Cutting class: Students learning lumberjack skills in Adirondacks throw axes, climb poles, saw

PAUL SMITHS, N.Y. – Axe throwing is encouraged in lumberjack class. It’s also OK to dump your classmate in the lake — as long as you’re both frantically trying to stay upright on a floating log.

The annual Adirondack Woodsmen’s School is being held this summer amid the tall pines and placid waters of Paul Smith’s College. Despite the course’s name, there are no bushy beards here, no flannel shirts, no suspenders, no oxen.

Instead, 18 young students in matching grey sports shirts took part recently in a weeklong crash course on old-school lumberjack skills such as sawing, chopping, axe throwing, log boom running and pole climbing. While the course is for college credit, many participants echo Tommy Grunow, who said he wanted to learn the “lost art of lumberjacking.”

“I looked at the list of what we’d be doing … and I got to axe throwing and I lost it. I had to come,” said the incoming Paul Smith’s freshman from Riverside, Connecticut.

Paul Smith’s focuses on environmental studies, and the woodsmen’s summer curriculum includes the “history of axes” and the “art and science of hand-hewing logs,” but there’s also a lot of fun stuff with axes and saws.

On a recent afternoon at a lakeside clearing on campus, students strapped spikes around their boots to scramble up a 45-foot pole and raised long-handled axes over their heads, executioner style, to send the tools tumbling into a bull’s-eye painted on a log end. They sawed solo with a bow saw and in pairs with a 6-foot crosscut saw. They practiced their underhand chop, which required them to stand on the log they were axing (with metal booties to protect against errant swings).

“It’s like a brave new world out here,” Liam Gilbert, of Blue Bell, Pennsylvania, said with a smile. “I had not thrown an axe, and on my first throw I managed to break a handle. So I have not thrown one since.”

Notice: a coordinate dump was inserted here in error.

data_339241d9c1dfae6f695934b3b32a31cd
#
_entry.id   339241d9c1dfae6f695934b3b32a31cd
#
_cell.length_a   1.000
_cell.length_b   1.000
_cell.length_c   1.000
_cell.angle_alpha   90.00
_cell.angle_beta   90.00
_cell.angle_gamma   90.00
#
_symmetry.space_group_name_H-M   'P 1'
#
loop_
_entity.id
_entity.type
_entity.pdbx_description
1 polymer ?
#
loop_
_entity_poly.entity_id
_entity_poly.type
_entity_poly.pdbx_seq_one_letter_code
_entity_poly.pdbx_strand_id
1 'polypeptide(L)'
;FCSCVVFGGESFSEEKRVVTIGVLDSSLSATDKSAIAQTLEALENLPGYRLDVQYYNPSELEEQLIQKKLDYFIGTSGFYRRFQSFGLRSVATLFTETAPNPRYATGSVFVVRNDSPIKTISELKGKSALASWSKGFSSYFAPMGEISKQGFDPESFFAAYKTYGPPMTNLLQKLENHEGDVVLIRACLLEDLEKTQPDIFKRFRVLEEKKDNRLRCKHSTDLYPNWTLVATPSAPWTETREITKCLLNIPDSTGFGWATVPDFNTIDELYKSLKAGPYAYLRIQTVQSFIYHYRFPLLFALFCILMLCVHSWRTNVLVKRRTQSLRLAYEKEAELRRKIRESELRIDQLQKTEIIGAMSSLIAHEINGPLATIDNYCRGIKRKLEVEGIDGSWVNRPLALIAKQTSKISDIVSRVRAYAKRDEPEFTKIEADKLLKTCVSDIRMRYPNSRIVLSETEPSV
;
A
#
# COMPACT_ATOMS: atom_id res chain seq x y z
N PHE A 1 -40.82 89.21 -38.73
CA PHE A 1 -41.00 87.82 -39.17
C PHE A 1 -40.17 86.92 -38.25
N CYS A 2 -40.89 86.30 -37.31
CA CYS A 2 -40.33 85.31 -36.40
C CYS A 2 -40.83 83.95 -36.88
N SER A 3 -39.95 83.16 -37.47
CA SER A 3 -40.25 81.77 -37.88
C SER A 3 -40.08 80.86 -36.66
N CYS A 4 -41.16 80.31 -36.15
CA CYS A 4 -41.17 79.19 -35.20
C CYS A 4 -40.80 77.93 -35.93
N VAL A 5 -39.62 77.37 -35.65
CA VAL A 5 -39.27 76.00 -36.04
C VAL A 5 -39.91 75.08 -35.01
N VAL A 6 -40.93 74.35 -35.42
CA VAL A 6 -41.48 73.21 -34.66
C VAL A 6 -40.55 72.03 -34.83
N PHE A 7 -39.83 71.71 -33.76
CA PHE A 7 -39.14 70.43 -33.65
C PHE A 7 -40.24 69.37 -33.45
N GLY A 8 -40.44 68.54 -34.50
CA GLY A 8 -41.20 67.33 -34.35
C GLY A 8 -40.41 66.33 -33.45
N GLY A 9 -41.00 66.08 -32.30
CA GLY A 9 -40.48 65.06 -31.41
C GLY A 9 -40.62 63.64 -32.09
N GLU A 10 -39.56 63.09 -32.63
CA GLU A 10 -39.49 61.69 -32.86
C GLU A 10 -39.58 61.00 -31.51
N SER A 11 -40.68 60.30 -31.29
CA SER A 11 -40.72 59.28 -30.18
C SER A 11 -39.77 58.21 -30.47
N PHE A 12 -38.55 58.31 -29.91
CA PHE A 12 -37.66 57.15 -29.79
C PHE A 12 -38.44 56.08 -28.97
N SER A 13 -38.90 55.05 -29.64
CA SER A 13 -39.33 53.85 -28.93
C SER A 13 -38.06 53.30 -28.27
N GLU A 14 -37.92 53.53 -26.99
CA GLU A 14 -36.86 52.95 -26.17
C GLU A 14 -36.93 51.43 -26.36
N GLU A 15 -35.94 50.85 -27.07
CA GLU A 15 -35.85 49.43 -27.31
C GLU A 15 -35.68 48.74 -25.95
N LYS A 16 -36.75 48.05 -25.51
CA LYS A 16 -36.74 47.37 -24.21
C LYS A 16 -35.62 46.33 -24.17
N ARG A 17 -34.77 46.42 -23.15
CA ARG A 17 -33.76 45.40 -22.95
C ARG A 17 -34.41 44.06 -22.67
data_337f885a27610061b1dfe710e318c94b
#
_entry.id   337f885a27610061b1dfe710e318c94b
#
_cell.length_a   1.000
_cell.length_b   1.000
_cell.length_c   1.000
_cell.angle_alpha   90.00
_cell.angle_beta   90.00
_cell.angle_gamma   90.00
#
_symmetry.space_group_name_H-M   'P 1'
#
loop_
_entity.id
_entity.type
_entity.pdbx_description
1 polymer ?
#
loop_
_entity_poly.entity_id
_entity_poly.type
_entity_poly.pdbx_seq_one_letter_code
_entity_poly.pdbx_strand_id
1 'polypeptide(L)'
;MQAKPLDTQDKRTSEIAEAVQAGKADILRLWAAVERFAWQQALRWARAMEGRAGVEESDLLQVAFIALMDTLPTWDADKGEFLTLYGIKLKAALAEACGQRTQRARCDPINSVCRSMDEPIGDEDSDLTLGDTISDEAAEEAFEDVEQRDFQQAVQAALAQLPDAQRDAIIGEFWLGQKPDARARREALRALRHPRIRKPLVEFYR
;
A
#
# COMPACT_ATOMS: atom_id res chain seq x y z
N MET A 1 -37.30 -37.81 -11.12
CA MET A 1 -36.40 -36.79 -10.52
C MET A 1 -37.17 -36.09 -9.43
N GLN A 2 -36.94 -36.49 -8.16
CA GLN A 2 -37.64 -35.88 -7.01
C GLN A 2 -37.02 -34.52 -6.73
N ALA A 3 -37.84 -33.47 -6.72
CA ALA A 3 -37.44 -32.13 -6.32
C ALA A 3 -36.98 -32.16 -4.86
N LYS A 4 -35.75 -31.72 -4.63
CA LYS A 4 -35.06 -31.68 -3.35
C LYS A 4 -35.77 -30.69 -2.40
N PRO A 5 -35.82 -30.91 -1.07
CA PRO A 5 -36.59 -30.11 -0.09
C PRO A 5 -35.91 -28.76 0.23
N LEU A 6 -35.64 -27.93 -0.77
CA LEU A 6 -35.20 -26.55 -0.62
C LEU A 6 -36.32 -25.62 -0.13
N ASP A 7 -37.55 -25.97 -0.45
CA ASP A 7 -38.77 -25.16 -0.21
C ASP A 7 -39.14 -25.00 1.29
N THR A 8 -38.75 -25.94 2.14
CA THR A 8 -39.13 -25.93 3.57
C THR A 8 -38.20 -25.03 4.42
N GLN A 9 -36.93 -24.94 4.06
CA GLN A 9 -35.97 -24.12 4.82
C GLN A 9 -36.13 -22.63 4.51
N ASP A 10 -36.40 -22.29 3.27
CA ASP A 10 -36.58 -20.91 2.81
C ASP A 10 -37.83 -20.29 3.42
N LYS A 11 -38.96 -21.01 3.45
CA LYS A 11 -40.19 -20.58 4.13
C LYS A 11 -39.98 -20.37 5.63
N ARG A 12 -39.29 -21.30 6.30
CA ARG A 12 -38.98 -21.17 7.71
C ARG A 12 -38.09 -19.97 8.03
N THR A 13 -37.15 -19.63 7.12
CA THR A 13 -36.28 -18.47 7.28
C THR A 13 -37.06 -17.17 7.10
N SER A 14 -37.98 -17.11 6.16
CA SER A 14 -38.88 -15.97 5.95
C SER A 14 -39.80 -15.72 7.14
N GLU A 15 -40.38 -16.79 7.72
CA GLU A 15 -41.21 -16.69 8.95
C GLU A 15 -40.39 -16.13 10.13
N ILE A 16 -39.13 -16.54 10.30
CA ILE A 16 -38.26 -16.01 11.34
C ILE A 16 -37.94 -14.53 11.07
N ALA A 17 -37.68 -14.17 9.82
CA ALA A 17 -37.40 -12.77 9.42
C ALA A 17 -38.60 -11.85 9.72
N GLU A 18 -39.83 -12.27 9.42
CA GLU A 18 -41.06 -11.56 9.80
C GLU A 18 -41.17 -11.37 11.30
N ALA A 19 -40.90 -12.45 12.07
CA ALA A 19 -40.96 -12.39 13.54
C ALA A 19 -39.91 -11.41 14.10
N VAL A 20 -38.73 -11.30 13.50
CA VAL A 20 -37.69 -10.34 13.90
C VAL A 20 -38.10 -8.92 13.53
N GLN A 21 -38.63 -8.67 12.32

Later on at the lake, the students, in their late teens and 20s, took turns trying to dash across a log boom stretching from the shore and climbed on a floating log two at a time to see whose fast footwork could keep him or her vertical on the spinning lumber the longest.

Instructor Brett McLeod oversaw all of it, offering occasional tips on fluid axe swings or crosscut techniques. McLeod is a former logger who chopped and sawed in woodsmen competitions, as do some of these students. Late in the afternoon, he divvied up the students into relay teams involving cutting, climbing and throwing, which looked sort of like the Hunger Games as imagined by Paul Bunyan. The races hone students’ timber sports skills, though McLeod sees a larger value in the course.

Students, he said, will need these skills if they go on to work as park rangers in wilderness areas that don’t allow mechanized equipment. Others could use their newfound skills to build their own log cabins. And all of them will get a (calloused) hands-on experience about natural-resources management and the history of the Adirondacks, where loggers have been swinging axes for centuries.

“The idea was basically to get students to think about things besides video games and really sort of bring them back to nature,” McLeod said.

The first one-week course is for beginners, with more advanced training this week. Many students will attend both weeks. The first week’s group included three female students. One, Madison Lemoine, of Chepachet, Rhode Island, said she’s used to competing with males in lumberjack competitions.

“It’s tough, actually. You have big guys, and I’m like, ‘OK, give me an axe, and I’ll do my best.’ But you just try as hard as you can,” she said. “It’s like God’s fury raining down with that axe. You put in everything you have.”